• Serway and Jewett (2004). Physics for Scientists and Engineers with Modern Physics. Thomson Brooks/Cole. ISBN 0-534-40846-X.
• Feynman, Leighton and Sands (2006). The Feynman Lectures on Physics The Definitive Edition Volume II. Pearson Addison Wesley. ISBN 0-8053-9047-2.

Electromagnetism is the physics of the electromagnetic field: a field which exerts a force on particles that possess the property of electric charge, and is in turn affected by the presence and motion of those particles.
Electricity (from New Latin ēlectricus, "amberlike") is a general term for a variety of phenomena resulting from the presence and flow of electric charge. This includes many well-known physical phenomena such as lightning, electromagnetic fields and electric currents,
magnetism is one of the phenomena by which materials exert attractive or repulsive forces on other materials. Some well known materials that exhibit easily detectable magnetic properties (called magnets) are nickel, iron and their alloys; however, all materials are influenced to
Electrostatics (also known as static electricity) is the branch of physics that deals with the phenomena arising from what seem to be stationary electric charges. This includes phenomena as simple as the attraction of plastic wrap to your hand after you remove it from a
Flavour in particle physics

Coulomb's law, developed in the 1780s by French physicist Charles Augustin de Coulomb, may be stated as follows:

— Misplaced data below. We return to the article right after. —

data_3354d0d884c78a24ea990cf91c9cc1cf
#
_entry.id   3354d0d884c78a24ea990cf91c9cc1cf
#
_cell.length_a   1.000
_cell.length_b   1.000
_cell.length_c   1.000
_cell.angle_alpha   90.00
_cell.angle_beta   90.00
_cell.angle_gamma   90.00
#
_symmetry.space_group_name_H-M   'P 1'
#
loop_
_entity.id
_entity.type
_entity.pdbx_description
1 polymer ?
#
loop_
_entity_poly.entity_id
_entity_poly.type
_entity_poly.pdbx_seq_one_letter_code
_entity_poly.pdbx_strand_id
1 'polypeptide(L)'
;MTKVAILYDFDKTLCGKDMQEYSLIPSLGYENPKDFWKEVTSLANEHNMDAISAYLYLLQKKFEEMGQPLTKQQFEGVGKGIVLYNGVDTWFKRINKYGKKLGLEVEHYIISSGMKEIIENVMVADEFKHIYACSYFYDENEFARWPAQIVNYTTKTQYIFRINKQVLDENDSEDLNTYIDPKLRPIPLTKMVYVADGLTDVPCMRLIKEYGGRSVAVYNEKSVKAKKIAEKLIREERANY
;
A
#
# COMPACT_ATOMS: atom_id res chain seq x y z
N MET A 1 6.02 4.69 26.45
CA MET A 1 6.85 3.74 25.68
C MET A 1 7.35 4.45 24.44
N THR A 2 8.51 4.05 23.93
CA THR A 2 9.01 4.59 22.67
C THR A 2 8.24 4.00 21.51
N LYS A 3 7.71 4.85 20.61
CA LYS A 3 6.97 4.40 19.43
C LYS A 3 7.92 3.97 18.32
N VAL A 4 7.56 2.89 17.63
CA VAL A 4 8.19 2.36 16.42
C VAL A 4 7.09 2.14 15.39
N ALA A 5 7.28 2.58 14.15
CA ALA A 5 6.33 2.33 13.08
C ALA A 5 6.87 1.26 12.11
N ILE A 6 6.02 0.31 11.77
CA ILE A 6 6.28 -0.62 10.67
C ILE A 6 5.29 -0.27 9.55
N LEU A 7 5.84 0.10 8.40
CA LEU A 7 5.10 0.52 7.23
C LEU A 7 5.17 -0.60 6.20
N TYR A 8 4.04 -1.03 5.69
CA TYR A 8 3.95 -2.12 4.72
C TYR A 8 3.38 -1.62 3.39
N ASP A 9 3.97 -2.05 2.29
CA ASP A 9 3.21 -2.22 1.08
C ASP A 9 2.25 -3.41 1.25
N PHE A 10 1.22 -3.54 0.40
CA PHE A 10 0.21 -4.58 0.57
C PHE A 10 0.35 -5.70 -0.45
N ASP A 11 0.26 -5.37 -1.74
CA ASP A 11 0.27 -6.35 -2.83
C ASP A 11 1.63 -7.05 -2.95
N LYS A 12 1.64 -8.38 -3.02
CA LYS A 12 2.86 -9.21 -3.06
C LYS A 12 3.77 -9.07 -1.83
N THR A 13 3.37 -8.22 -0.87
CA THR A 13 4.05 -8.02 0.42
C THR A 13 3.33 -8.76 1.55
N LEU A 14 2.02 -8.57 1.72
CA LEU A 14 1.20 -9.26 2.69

The magnitude of the electrostatic force between two points electric charges is directly proportional to the product of the magnitudes of each

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The electric field is a vector field with SI units of newtons per coulomb (N C−1
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Electric potential is the potential energy per unit of charge associated with a static (time-invariant) electric field, also called the electrostatic potential, typically measured in volts. It is a scalar quantity.
In physics, the electric dipole moment (or electric dipole for short) is a measure of the polarity of a system of electric charges.

In the simple case of two point charges, one with charge and one with charge , the electric dipole moment is:

Magnetostatics is the study of static magnetic fields. In electrostatics, the charges are stationary, whereas here, the currents are stationary. As it turns out magnetostatics is a good approximation even when the currents are not static as long as the currents do not
magnetic field is a field that permeates space and which exerts a magnetic force on moving electric charges and magnetic dipoles. Magnetic fields surround electric currents, magnetic dipoles, and changing electric fields.
Magnetic flux, represented by the Greek letter Φ (phi), is a measure of quantity of magnetism, taking account of the strength and the extent of a magnetic field.
The Biot-Savart Law is an equation in electromagnetism that describes the magnetic field vector B in terms of the magnitude and direction of the source electric current, the distance from the source electric current, and the magnetic permeability weighting factor.
In physics, the magnetic moment or magnetic dipole moment is a measure of the strength of a magnetic source. In the simplest case of a current loop, the magnetic moment is defined as:
where a
Classical electromagnetism (or classical electrodynamics) is a theory of electromagnetism that was developed over the course of the 19th century, most prominently by James Clerk Maxwell.
Electric current is the flow (movement) of electric charge. The SI unit of electric current is the ampere (A), which is equal to a flow of one coulomb of charge per second.

## Definition

The amount of electric current (measured in amperes) through some surface, e.g.